A Bulgarian friend of mine told me a story recently that bears very much on many of the misanthropies lately being experienced, in different ways, in many societies across the world. He was visiting the homes of several members of his family and friends during a holiday season, when he noticed that many of the older people were intent on watching a series of Turkish soap operas on television. This raised his curiosity, since everyone knows that Bulgarians do not generally have warm feeling for Turks. Centuries of Ottoman occupation and persecution of Christian communities in the Balkans have left a strong impression even more than a century later. So why the fascination with the Turkish soap operas?
It was not, it turned out, because of the superior literary or production values in the television series. It rather had to do with the reflections of Turkish culture in the settings of the stories that resonated with older Bulgarian audiences. As my friend watched the television he saw that the scenes from the soap operas very often focused on a large table at which extended family members were eating sumptuous meals. More important, even when the storyline bade family members to engage in arguments of one kind or another, children always respected their parents and grandparents. They never raised their voices or threw things or stormed out of the room for dramatic effect.
It turned out that the older people watching were not really interested in the plot of the show. Not that many of them understood enough Turkish to follow the script. Rather, they were nostalgic about the manners they observed on the screen. Those old customs of family closeness and mutual respect, still visible in Turkish customs, had been destroyed in Bulgaria first by the anti-traditional orientation of the Communist regime, and then by the ensuing delayed modernization of Bulgaria in the immediate post-Cold War era. Viewing the Turkish soap operas was a way for them to indulge in these are old, cherished ways without being accused of harboring warm feelings for the communist period.
What this story reflects is the apparently universal human longing for the stabilities of community, and in many cases for a particular historically edited version of that community. There is nothing whatsoever new about this. At the time of the industrial revolution the German sociologist Ferdinand Tonnies wrote about the painful transition from what he called Gemeinschaft to Gesellschaft, essentially from the rural, mimetic-learning, traditional ways of village life to the more urban, literate, and rationalist ways that tended to break asunder old patterns of extended family tradition. It was not just cultures that changed, but social structures as well. In general, the movement was from patrimonial structures to more modular ones, in which a shift from communal agency in matters of social authority to more individual agency occurred. Indeed, that shift to individual agency is the central hallmark that divides modernity from what came before.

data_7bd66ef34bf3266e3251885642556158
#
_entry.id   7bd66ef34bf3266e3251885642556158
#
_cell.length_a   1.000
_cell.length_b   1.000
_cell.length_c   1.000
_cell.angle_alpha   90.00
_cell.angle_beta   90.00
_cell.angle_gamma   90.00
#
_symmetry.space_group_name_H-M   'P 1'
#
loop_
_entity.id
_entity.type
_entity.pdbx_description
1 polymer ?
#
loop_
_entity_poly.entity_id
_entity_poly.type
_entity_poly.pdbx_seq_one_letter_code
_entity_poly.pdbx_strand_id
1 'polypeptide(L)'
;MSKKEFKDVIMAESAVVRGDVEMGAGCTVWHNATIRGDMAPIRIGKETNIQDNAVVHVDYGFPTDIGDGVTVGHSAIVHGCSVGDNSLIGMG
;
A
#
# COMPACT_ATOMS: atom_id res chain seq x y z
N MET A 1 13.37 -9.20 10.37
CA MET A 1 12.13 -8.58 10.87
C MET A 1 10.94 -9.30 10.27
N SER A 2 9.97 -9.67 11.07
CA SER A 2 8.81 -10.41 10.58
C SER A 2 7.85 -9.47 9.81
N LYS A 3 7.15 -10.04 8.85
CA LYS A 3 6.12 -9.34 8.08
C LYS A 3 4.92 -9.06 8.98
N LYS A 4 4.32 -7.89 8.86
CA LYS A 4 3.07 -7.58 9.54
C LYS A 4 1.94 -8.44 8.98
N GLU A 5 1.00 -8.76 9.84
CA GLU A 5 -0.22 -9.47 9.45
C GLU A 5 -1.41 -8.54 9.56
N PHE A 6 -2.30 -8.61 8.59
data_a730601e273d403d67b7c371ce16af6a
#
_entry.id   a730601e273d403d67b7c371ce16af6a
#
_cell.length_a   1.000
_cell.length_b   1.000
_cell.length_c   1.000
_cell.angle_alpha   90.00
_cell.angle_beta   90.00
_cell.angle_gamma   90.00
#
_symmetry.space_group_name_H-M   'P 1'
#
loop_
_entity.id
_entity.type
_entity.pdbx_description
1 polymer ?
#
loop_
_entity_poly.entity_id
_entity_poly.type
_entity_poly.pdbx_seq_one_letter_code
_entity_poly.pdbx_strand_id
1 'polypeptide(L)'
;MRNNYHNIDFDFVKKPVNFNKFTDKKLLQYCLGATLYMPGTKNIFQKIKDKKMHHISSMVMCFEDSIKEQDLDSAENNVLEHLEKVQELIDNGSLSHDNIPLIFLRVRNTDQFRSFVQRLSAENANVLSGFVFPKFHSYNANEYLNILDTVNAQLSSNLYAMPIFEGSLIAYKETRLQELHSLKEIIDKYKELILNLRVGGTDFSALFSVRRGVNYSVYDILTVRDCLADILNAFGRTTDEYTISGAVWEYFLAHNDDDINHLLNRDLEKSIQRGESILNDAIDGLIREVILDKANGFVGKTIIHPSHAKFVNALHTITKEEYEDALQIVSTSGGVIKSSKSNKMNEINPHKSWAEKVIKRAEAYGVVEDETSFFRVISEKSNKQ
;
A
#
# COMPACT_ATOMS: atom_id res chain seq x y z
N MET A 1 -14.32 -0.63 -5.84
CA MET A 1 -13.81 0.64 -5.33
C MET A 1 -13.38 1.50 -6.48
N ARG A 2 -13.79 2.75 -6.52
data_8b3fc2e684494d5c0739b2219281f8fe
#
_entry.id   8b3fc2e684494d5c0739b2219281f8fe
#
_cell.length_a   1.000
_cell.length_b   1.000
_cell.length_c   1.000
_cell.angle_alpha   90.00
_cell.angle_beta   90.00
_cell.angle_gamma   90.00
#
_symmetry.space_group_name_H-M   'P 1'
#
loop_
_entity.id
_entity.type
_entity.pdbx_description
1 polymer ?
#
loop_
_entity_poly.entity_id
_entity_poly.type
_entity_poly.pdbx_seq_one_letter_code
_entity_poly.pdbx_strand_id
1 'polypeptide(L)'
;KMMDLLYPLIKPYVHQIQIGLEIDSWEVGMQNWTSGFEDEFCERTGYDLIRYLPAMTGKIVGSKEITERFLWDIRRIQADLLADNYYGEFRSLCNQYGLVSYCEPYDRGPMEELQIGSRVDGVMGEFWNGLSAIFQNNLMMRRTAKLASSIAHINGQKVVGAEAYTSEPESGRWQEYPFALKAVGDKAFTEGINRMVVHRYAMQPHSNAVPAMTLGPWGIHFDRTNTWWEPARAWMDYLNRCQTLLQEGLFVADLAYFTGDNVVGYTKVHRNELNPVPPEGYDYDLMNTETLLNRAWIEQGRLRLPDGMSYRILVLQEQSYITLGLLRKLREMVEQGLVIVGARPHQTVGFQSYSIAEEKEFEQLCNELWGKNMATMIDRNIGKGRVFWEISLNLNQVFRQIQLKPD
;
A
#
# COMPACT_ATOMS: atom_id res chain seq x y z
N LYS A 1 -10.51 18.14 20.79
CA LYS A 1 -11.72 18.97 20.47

Not surprisingly, 19th century European, and American, literature is full of stories about such encounters, and about the class divisions and conflicts that served as the background to nearly all of them. Good examples include most Charles Dickens novels and nearly all Thomas Hardy ones in Britain; Edith Wharton is a good example of a slightly later American author writing in a similar mode. Honore de Balzac performed a roughly analogous function in France.
By the middle of the 20th century the “creative” social and economic destruction, to paraphrase Schumpeter’s famous term, that so deeply affected Western Europe and America had spread to most of the globe, and today, in the first quarter of the 21st century, there is barely a place left on the planet that has been left unaffected by similar patterns.
One universal result of this development is what the late Peter Berger, one of the preeminent sociologists of the past century, called “pluralization.” All this means is that when once-isolated societies come into contact with other people whose beliefs, behaviors, and manners differ from their own they suddenly become the recipients of a kind of mirror in which they can see objectively their own ways for the first time. This typically leads to a form of questioning and social introspection that was heretofore not possible for lack of any perspective.